Power struggle turns to music with Venezuela Aid Live concert
Venezuela’s power struggle was set to become a battle of the bands Friday when musicians demanding President Nicolas Maduro allow in humanitarian aid and those supporting his refusal were to sing in rival concerts on both sides of a border bridge where tons of donated food and medicine were stored.
The dueling concerts will set the stage for a showdown between Venezuela’s beleaguered government and opposition leaders who are pledging to draw masses of people to the country’s western border Saturday to try to usher in aid that Maduro has vowed not to accept into the country.
British billionaire Richard Branson is sponsoring a Live Aid-style concert featuring dozens of musicians including Latin American rock star Juanes on one side of the border crossing that Colombian officials have renamed the “Unity Bridge,” while Maduro’s socialist government is promising a three-day festival called Hands Off Venezuela on the other.
Several thousand people were already gathered in a large field three hours before the concert in Colombia was set to begin. As crowds wore white and carried Venezuelan flags, several uniformed officers on horseback and on foot stood guard near the border.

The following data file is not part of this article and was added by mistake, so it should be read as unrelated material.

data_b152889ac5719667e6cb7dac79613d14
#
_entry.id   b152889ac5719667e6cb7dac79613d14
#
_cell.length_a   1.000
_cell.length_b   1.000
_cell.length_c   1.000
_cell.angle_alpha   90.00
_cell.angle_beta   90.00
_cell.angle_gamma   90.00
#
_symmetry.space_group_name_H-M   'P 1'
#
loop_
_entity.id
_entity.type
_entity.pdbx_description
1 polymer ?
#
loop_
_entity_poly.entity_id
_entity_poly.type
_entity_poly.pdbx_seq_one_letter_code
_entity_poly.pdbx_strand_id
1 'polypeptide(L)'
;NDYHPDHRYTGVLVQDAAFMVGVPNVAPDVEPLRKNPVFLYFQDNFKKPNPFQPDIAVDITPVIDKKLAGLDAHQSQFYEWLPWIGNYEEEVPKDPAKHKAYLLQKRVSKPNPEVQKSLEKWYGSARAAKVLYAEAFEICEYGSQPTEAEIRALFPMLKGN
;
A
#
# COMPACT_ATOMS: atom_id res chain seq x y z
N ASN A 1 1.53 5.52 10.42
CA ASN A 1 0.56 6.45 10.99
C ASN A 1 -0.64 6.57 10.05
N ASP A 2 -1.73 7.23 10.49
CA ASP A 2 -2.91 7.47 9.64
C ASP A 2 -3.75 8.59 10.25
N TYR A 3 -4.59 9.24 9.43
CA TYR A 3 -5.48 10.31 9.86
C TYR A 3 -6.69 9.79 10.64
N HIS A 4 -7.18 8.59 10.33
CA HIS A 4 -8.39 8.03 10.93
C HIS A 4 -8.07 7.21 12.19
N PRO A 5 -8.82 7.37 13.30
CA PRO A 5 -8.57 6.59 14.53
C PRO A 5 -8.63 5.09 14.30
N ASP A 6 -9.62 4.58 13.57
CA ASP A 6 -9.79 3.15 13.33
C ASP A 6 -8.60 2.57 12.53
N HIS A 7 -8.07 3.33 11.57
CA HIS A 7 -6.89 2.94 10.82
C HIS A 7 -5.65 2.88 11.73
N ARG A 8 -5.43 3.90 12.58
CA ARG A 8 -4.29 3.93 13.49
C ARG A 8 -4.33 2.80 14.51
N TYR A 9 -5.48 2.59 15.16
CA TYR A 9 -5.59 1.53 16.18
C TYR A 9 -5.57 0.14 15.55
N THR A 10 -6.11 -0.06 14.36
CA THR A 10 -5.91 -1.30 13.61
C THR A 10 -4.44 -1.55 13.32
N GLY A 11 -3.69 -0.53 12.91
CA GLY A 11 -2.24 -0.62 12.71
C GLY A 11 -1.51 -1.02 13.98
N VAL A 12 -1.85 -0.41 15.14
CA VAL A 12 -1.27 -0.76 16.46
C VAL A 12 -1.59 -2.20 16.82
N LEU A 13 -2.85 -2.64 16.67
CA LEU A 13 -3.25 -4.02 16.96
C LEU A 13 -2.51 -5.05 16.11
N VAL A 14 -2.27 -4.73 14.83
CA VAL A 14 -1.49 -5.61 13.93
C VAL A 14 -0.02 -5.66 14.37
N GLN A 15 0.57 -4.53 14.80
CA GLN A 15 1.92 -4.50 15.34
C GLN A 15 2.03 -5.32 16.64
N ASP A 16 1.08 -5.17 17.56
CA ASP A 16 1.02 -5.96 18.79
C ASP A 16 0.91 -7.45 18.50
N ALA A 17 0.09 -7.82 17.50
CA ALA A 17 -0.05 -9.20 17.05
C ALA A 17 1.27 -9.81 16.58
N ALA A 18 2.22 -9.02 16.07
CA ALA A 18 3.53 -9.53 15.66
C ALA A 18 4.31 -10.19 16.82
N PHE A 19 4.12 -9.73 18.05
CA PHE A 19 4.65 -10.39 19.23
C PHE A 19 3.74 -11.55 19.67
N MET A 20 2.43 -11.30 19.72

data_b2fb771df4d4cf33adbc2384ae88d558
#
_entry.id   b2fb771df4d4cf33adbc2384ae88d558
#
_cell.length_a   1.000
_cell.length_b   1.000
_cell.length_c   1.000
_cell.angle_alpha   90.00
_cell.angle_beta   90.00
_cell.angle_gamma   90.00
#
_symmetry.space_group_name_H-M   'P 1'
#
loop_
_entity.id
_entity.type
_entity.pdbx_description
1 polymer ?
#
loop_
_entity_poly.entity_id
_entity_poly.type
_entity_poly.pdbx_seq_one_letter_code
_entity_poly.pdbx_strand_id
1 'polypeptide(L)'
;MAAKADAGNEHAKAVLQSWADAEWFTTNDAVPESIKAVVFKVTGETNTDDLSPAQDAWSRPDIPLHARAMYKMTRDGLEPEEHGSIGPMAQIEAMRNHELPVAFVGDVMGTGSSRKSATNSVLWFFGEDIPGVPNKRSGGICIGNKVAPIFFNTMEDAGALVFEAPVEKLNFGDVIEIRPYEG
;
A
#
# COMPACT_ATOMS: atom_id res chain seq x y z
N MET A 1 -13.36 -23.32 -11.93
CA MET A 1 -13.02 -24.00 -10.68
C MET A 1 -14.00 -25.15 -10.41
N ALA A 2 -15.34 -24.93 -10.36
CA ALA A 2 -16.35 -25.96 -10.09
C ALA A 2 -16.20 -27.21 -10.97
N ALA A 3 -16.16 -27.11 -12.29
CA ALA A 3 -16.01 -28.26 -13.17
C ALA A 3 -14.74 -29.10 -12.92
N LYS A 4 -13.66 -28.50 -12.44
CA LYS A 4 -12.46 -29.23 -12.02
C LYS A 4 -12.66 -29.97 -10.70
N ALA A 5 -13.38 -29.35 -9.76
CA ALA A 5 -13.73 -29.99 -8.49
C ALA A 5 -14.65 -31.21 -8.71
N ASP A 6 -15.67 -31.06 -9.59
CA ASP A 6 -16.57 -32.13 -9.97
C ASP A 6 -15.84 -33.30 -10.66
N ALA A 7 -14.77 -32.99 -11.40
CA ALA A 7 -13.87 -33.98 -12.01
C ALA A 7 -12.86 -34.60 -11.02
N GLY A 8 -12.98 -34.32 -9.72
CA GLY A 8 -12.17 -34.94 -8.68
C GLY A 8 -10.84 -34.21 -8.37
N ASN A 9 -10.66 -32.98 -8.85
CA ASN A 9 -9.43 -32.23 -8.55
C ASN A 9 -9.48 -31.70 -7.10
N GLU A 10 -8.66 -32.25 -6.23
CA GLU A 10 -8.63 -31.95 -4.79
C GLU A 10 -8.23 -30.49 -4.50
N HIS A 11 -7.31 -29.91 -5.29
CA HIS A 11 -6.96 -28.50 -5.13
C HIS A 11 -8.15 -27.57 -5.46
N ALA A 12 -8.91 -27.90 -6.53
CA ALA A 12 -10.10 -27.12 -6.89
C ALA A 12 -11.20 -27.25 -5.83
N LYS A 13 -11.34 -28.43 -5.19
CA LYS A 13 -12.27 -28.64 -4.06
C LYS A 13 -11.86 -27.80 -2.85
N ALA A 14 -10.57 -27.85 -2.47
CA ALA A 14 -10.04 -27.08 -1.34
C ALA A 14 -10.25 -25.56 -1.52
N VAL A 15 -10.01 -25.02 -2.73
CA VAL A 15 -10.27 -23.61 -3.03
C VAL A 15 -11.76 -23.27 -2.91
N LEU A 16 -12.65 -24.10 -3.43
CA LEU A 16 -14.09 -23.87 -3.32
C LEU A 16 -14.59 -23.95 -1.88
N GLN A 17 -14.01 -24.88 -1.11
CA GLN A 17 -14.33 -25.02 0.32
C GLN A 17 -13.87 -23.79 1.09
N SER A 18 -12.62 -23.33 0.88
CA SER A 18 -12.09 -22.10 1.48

As Venezuela’s political turmoil drags on, allies of Juan Guaido, who is being recognized by more than 50 nations as the country’s rightful president, are hoping the massive concert and push for aid mark a turning point from which a transitional government can be consolidated. But Maduro has shown no signs of backing down, and analysts warn that whatever happens over the next two days may not yield a conclusive victory for either side.
Similar to the 1985 Live Aid concert, which raised funds to relieve the Ethiopian famine, Branson has set a goal of raising $100 million within 60 days.
Friday’s concert won’t be the first time artists have turned to music amid simmering tensions at the restive Colombia-Venezuela border. A concert known as Paz Sin Fronteras — Peace Without Borders — was held in 2008 after a diplomatic flare-up that drew Venezuelan troops to the Colombia border. That event was held on the Simon Bolivar International Bridge, which 33,000 people now use to enter Colombia each day.
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